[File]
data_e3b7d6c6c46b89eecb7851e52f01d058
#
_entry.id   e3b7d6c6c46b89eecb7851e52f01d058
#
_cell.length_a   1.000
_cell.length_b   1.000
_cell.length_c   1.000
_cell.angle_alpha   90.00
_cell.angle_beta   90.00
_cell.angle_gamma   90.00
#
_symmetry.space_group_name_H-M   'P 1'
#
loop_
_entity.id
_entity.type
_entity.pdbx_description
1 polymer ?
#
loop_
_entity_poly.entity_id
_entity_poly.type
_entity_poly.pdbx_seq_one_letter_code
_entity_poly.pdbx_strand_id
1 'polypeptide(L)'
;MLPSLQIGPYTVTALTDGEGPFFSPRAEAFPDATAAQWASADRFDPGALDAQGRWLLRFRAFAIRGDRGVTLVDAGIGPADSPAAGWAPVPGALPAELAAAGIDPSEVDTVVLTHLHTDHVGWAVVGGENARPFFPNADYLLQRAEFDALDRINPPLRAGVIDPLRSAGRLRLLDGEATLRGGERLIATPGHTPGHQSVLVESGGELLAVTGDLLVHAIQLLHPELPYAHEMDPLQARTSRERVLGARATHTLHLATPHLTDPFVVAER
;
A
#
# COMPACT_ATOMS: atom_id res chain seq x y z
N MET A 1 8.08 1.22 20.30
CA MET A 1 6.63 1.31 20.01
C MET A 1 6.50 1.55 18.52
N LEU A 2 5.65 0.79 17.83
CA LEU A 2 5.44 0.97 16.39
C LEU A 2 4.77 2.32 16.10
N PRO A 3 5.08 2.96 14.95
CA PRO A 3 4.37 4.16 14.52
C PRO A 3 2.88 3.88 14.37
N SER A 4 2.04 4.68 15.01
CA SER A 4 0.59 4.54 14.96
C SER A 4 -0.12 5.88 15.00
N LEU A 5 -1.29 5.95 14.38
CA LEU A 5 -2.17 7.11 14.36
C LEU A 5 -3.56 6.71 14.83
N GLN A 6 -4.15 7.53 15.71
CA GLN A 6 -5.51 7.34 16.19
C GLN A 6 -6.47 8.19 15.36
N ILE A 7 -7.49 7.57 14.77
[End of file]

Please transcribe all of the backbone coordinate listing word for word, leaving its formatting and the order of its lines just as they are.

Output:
data_e3b7d6c6c46b89eecb7851e52f01d058
#
_entry.id   e3b7d6c6c46b89eecb7851e52f01d058
#
_cell.length_a   1.000
_cell.length_b   1.000
_cell.length_c   1.000
_cell.angle_alpha   90.00
_cell.angle_beta   90.00
_cell.angle_gamma   90.00
#
_symmetry.space_group_name_H-M   'P 1'
#
loop_
_entity.id
_entity.type
_entity.pdbx_description
1 polymer ?
#
loop_
_entity_poly.entity_id
_entity_poly.type
_entity_poly.pdbx_seq_one_letter_code
_entity_poly.pdbx_strand_id
1 'polypeptide(L)'
;MLPSLQIGPYTVTALTDGEGPFFSPRAEAFPDATAAQWASADRFDPGALDAQGRWLLRFRAFAIRGDRGVTLVDAGIGPADSPAAGWAPVPGALPAELAAAGIDPSEVDTVVLTHLHTDHVGWAVVGGENARPFFPNADYLLQRAEFDALDRINPPLRAGVIDPLRSAGRLRLLDGEATLRGGERLIATPGHTPGHQSVLVESGGELLAVTGDLLVHAIQLLHPELPYAHEMDPLQARTSRERVLGARATHTLHLATPHLTDPFVVAER
;
A
#
# COMPACT_ATOMS: atom_id res chain seq x y z
N MET A 1 8.08 1.22 20.30
CA MET A 1 6.63 1.31 20.01
C MET A 1 6.50 1.55 18.52
N LEU A 2 5.65 0.79 17.83
CA LEU A 2 5.44 0.97 16.39
C LEU A 2 4.77 2.32 16.10
N PRO A 3 5.08 2.96 14.95
CA PRO A 3 4.37 4.16 14.52
C PRO A 3 2.88 3.88 14.37
N SER A 4 2.04 4.68 15.01
CA SER A 4 0.59 4.54 14.96
C SER A 4 -0.12 5.88 15.00
N LEU A 5 -1.29 5.95 14.38
CA LEU A 5 -2.17 7.11 14.36
C LEU A 5 -3.56 6.71 14.83
N GLN A 6 -4.15 7.53 15.71
CA GLN A 6 -5.51 7.34 16.19
C GLN A 6 -6.47 8.19 15.36
N ILE A 7 -7.49 7.57 14.77